D.C. school to name hallway in honor of retired custodian

Ron Hillyer, who retired earlier this year, is getting a hallway named after him at Janney Elementary School in the Tenleytown section of Northwest D.C.
By Theresa Vargas
Washington Post Staff Writer
Thursday, September 2, 2010; 9:15 PM

Some men get buildings named after them; others, streets. Ron Hillyer is getting a hallway.

Such tributes are often reserved for the dead or the famous. Hillyer is neither. He is a former D.C. school custodian, a man whose job involved scrubbing human waste off a playground at one school and discarding the burnt bottle caps of drug users at another.

Yet when Hillyer retired this year, ending a three-decade career with the system, Janney Elementary School in the Tenleytown section of Northwest Washington realized that it was losing more than just the man who kept the terrazzo tiles clean. It was losing its talent show emcee, its guide for the Halloween walk through the building's scary underbelly, its mock Civil War soldier who, with little prodding, would show up dressed in full uniform, ready to talk about the roles that African Americans played during the war.

"Hillyer Hallway" - as part of Janney will be known after a renovation is completed next year - was born of a series of moments that were not part of his job description but were very much part of the man.

Second grade was a bad year for Jeremy Phillips. His best friend had moved out of the region; his brother went away to college; and he entered a new school at midyear, after friendships had been formed and lunch-table alliances sworn.

"I wasn't doing so good, so they introduced me to him," Jeremy, now 8 and a third grader, said of Hillyer one recent afternoon. "He did make me feel better."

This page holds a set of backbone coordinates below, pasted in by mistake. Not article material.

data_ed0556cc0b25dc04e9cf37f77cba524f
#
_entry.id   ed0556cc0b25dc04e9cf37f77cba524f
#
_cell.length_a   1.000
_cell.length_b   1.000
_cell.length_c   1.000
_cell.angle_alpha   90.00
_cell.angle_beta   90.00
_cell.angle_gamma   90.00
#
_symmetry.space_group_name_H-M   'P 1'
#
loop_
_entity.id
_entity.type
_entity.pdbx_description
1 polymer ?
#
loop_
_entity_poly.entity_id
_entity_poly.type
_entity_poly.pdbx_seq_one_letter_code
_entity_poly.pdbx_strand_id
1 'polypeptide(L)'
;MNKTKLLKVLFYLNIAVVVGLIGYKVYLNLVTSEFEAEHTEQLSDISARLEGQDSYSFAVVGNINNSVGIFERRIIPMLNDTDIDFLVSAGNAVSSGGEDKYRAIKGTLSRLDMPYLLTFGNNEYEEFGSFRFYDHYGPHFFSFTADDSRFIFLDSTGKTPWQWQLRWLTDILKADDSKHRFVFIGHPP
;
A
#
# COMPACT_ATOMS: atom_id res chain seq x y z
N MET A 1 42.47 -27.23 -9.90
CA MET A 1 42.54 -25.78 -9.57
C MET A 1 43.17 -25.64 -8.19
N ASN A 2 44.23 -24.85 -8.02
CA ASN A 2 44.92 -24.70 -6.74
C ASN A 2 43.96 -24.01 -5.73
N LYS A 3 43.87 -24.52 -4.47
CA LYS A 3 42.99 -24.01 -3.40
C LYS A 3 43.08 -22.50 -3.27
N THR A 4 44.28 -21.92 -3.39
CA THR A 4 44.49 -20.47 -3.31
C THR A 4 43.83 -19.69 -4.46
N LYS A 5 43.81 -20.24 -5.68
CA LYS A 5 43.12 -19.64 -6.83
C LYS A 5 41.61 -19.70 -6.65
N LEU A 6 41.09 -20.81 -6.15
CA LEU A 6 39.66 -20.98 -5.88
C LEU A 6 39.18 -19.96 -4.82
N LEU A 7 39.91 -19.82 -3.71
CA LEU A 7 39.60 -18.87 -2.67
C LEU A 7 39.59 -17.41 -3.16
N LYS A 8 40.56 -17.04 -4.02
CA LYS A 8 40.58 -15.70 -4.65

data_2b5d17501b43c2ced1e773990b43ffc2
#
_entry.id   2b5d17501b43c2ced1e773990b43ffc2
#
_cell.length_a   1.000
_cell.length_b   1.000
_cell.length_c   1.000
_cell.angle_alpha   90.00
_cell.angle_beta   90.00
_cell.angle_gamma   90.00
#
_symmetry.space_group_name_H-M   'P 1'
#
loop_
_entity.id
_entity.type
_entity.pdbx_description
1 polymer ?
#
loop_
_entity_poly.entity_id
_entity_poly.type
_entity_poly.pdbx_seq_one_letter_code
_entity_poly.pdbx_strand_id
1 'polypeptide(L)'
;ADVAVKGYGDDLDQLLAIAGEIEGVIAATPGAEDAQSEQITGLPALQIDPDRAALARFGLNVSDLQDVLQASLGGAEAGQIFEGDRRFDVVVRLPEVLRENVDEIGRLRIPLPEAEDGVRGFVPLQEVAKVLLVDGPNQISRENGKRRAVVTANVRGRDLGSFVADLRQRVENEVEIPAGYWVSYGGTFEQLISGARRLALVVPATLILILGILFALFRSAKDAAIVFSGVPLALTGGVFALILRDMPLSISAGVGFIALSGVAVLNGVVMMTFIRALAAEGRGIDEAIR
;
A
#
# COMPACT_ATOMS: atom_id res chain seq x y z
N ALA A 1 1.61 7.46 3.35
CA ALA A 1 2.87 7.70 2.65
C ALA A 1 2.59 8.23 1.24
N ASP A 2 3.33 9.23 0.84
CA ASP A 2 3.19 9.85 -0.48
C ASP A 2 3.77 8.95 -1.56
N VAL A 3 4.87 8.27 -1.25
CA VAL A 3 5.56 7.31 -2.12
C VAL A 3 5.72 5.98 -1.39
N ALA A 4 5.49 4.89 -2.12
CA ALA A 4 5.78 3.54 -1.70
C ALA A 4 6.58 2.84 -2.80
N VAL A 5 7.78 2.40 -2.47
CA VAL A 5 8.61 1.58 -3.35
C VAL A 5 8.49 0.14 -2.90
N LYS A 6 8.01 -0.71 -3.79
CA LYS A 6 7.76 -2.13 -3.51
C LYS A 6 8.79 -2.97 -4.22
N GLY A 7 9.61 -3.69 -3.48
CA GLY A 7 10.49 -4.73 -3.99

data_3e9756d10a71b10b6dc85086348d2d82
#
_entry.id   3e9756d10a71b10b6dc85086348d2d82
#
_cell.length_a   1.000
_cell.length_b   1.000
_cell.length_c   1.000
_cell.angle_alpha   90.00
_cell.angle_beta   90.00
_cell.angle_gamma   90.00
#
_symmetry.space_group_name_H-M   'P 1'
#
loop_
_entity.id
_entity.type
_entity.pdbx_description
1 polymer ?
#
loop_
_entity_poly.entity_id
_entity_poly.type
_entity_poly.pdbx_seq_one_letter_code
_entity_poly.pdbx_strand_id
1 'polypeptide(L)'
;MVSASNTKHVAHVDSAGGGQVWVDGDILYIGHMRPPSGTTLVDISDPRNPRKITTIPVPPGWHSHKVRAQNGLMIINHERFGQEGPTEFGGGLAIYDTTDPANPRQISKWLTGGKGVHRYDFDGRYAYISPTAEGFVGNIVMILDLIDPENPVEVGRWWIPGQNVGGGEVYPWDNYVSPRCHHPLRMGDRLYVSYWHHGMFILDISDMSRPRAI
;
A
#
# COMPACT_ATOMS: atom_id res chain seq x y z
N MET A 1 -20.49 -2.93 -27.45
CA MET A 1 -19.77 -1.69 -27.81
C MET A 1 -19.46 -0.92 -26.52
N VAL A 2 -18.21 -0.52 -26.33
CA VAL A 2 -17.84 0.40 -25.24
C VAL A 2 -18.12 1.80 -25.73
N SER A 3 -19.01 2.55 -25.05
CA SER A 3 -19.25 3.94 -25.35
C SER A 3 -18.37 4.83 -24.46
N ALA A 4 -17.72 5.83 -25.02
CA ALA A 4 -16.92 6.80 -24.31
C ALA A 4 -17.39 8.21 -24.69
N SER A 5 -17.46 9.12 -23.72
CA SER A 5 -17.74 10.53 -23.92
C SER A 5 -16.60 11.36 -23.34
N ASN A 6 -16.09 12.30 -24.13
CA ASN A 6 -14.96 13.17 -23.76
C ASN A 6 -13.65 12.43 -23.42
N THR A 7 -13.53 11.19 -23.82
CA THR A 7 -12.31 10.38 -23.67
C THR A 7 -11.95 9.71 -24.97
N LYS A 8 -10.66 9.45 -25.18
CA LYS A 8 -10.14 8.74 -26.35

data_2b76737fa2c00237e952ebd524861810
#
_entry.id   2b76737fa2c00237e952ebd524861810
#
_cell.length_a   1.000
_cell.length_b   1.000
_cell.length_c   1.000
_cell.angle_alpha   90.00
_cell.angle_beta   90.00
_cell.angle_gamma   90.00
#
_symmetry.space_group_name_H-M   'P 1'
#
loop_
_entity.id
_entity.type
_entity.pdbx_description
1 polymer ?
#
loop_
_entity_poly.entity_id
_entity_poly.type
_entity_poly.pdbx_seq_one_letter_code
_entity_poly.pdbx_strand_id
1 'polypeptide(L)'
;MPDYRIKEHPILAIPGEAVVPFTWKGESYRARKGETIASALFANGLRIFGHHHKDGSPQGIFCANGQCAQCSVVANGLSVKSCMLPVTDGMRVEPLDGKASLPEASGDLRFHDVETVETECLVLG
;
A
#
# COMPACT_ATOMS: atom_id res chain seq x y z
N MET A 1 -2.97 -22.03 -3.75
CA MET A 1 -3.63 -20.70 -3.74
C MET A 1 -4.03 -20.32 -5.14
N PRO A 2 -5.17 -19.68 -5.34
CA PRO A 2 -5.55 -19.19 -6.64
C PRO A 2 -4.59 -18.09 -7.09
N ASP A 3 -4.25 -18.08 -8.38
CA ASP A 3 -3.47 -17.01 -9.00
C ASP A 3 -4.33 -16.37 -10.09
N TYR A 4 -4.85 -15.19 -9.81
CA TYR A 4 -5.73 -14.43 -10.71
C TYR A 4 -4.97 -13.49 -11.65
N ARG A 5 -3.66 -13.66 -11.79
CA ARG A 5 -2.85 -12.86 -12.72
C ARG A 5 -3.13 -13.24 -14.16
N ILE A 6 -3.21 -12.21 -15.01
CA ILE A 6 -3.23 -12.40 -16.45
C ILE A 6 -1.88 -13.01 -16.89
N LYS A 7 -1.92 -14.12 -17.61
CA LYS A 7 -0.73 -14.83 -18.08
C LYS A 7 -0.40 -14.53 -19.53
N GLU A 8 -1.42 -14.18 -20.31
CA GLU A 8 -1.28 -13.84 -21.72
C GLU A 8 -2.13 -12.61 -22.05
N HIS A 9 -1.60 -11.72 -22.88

The first time they met, Hillyer handed Jeremy an R2D2 cassette player and spoke to him about science. Soon, the two were meeting regularly at lunchtime. Whenever Jeremy was feeling particularly low, he said, he would excuse himself from class to visit Hillyer.

"Mr. Hillyer was more of a dad to me than my own dad," Jeremy said. "He cared about me."

Jeremy's mother, Tiwanna Phillips, said she and her son both cried when they found out that Hillyer was leaving. "Mr. Hillyer made us both feel better," she said. "I'm just glad the school has that mind-set, that everybody in this building is important."

When Jeremy saw Hillyer one day after school during a surprise return visit, the youngster threw his weight into a hug. "I miss you," he said. "It's not that much fun now that you're gone."

Hillyer, 55, said his reasons for leaving were mixed: His mother died days before school ended last spring; he wanted to pursue another career while he is still able; and he saw the D.C. system take on a new atmosphere under Chancellor Michelle A. Rhee, one in which he felt that employees' institutional knowledge was less valued.

In the last year, he met with Rhee twice to discuss how to get parents and students more involved. Despite his misgivings, he said, he would like to return to the city's schools to work on that initiative. "I'm not coming with complaints and problems," he said. "I'm coming with problem-solving."

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